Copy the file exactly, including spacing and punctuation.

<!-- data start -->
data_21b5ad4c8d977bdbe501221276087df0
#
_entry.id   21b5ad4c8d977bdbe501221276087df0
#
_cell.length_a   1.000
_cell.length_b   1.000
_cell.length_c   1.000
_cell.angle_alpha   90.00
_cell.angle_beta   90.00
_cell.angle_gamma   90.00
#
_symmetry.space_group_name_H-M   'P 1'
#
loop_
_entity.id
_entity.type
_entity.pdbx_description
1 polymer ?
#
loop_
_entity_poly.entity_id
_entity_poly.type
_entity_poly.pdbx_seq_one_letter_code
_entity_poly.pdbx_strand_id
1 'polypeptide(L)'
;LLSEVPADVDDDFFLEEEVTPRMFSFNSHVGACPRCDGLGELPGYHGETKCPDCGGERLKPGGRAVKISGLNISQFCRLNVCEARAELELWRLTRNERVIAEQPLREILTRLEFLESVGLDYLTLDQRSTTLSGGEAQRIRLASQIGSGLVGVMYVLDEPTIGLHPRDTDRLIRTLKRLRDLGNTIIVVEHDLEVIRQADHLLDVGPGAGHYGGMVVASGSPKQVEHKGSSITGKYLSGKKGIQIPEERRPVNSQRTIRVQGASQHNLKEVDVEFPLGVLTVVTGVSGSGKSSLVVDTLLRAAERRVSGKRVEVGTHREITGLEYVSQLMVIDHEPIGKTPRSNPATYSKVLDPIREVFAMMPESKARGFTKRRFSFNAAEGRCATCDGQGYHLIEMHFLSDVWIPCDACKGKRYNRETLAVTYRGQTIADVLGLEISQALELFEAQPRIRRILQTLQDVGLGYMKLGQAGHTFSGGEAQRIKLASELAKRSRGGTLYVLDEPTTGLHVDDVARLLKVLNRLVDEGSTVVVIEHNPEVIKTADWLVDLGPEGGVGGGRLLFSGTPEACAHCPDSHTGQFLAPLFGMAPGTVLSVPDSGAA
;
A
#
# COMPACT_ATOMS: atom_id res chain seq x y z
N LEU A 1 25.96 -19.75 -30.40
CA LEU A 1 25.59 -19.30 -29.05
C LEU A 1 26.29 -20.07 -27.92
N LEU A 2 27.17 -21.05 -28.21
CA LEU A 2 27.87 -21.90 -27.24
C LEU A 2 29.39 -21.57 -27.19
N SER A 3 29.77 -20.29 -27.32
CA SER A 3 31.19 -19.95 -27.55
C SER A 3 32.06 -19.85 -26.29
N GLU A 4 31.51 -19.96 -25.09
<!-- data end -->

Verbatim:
data_21b5ad4c8d977bdbe501221276087df0
#
_entry.id   21b5ad4c8d977bdbe501221276087df0
#
_cell.length_a   1.000
_cell.length_b   1.000
_cell.length_c   1.000
_cell.angle_alpha   90.00
_cell.angle_beta   90.00
_cell.angle_gamma   90.00
#
_symmetry.space_group_name_H-M   'P 1'
#
loop_
_entity.id
_entity.type
_entity.pdbx_description
1 polymer ?
#
loop_
_entity_poly.entity_id
_entity_poly.type
_entity_poly.pdbx_seq_one_letter_code
_entity_poly.pdbx_strand_id
1 'polypeptide(L)'
;LLSEVPADVDDDFFLEEEVTPRMFSFNSHVGACPRCDGLGELPGYHGETKCPDCGGERLKPGGRAVKISGLNISQFCRLNVCEARAELELWRLTRNERVIAEQPLREILTRLEFLESVGLDYLTLDQRSTTLSGGEAQRIRLASQIGSGLVGVMYVLDEPTIGLHPRDTDRLIRTLKRLRDLGNTIIVVEHDLEVIRQADHLLDVGPGAGHYGGMVVASGSPKQVEHKGSSITGKYLSGKKGIQIPEERRPVNSQRTIRVQGASQHNLKEVDVEFPLGVLTVVTGVSGSGKSSLVVDTLLRAAERRVSGKRVEVGTHREITGLEYVSQLMVIDHEPIGKTPRSNPATYSKVLDPIREVFAMMPESKARGFTKRRFSFNAAEGRCATCDGQGYHLIEMHFLSDVWIPCDACKGKRYNRETLAVTYRGQTIADVLGLEISQALELFEAQPRIRRILQTLQDVGLGYMKLGQAGHTFSGGEAQRIKLASELAKRSRGGTLYVLDEPTTGLHVDDVARLLKVLNRLVDEGSTVVVIEHNPEVIKTADWLVDLGPEGGVGGGRLLFSGTPEACAHCPDSHTGQFLAPLFGMAPGTVLSVPDSGAA
;
A
#
# COMPACT_ATOMS: atom_id res chain seq x y z
N LEU A 1 25.96 -19.75 -30.40
CA LEU A 1 25.59 -19.30 -29.05
C LEU A 1 26.29 -20.07 -27.92
N LEU A 2 27.17 -21.05 -28.21
CA LEU A 2 27.87 -21.90 -27.24
C LEU A 2 29.39 -21.57 -27.19
N SER A 3 29.77 -20.29 -27.32
CA SER A 3 31.19 -19.95 -27.55
C SER A 3 32.06 -19.85 -26.29
N GLU A 4 31.51 -19.96 -25.09